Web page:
Selling Corporate Shares – Be Careful
One of the touted advantages of owning a corporation is the ease in transferring shares. In many cases, this assumed benefit is simply wrong. Transfer Shares According to “experts”, using a corporation has one bid advantage over other entities. The advantage is the ability to freely transfer shares without impacting the business or viability of the corporate structure. Consider the following example. If I own a 60 percent interest in a general partnership, I can’t just sell it to someone else.
In most states, the transfer of more than 50 percent of an interest in a partnership automatically terminates it. With a corporation, however, there is no such prohibition. Instead, I am free to transfer shares without restriction and the business just purrs along without any interruption. As with many assumptions, the “free transferability” assumption runs into problems in the real world. This is particularly true if the corporation has entered into contracts with other large companies.
Accidentally Terminating Contracts State laws govern the formation and running of most business entities. These laws, however, do not trump general contract law. Instead, deference is given to the terms two or more parties agree upon in the formation of a contract and this is where the free transferability experts fall on their faces. In our modern economy, a majority of companies will require language in a contract stating that any transfer of more than “xxx” percentage of shares automatically voids the contract between the parties. The reason for this is parties want to know whom they are doing business with at all times. Assume I want to do business with a corporation that has three engineers who are the best in their field. I don’t want to sign a five-year contract with them only to see the three engineers sell their shares and leave the company during the term of the contract. In requiring the language restricting share transfers, I am making sure I will benefit from their expertise. Many shareholders in small businesses fail to take into account share restriction language in contracts. Instead, they go out and sell their shares to a third party with dreams of retirement on a white beach somewhere.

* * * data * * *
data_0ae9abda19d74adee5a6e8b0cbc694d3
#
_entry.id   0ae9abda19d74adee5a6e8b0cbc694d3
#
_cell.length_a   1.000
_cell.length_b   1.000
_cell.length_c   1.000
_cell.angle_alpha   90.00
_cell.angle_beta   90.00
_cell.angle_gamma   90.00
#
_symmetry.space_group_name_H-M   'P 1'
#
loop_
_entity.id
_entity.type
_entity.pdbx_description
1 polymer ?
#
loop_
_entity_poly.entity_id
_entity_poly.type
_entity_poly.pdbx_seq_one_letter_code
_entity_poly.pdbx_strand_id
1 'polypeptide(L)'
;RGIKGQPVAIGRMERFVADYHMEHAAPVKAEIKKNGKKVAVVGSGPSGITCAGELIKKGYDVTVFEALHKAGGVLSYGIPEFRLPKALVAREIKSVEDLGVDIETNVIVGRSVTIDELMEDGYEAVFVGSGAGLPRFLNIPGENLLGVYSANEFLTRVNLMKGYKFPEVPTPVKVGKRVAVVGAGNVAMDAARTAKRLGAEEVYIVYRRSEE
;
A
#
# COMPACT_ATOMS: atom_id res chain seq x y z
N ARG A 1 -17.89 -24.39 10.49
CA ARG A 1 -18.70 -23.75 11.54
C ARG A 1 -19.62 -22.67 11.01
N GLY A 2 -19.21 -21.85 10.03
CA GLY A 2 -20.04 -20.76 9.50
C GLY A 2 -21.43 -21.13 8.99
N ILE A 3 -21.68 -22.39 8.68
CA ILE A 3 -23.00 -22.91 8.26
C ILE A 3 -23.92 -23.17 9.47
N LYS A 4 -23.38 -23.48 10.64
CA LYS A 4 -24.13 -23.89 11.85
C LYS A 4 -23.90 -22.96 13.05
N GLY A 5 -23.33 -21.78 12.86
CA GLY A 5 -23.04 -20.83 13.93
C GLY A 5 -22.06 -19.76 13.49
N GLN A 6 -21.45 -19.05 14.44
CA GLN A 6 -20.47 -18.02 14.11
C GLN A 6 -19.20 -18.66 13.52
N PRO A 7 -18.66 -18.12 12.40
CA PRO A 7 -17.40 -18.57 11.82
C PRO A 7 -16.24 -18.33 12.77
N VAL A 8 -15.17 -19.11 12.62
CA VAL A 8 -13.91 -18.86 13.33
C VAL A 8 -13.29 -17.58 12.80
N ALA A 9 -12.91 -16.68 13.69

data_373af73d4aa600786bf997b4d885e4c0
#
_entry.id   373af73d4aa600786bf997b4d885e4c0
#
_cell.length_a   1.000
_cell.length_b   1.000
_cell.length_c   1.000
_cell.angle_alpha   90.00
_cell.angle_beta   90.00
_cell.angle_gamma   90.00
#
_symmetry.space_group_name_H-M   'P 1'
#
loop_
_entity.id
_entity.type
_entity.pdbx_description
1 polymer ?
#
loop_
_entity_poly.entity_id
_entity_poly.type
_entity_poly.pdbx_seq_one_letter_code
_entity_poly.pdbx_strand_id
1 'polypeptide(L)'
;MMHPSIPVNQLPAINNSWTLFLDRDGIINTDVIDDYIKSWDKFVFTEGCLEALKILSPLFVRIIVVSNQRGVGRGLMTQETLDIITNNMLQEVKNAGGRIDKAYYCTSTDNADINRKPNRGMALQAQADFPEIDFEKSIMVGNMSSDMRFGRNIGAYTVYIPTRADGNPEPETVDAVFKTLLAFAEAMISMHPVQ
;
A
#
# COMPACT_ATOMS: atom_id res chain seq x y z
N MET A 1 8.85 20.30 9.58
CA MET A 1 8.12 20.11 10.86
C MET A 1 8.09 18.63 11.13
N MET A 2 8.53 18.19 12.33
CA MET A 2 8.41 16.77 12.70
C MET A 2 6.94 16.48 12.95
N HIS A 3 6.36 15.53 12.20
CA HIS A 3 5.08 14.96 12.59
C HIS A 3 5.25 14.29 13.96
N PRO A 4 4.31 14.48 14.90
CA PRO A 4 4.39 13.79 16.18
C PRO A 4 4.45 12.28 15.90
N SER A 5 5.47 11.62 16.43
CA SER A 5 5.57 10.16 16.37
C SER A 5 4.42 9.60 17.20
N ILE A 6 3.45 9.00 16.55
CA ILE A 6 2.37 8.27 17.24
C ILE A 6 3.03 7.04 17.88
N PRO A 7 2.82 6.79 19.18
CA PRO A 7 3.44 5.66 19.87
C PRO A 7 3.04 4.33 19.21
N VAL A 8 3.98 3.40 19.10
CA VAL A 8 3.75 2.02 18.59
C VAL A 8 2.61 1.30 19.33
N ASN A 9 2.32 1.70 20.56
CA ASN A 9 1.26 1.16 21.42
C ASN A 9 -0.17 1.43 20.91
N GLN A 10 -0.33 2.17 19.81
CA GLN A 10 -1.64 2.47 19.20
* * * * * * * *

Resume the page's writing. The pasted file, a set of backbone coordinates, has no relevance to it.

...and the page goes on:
They are more than a little surprised when served with a lawsuit by the share buyer who is angry because a number of contracts for the corporation have been terminated. In Seinfeld terminology, “No white beaches FOR YOU!” Before you get excited about selling your shares in a corporation make sure you check the language of all contracts with third parties. You don’t want to have to come back from that white beach.
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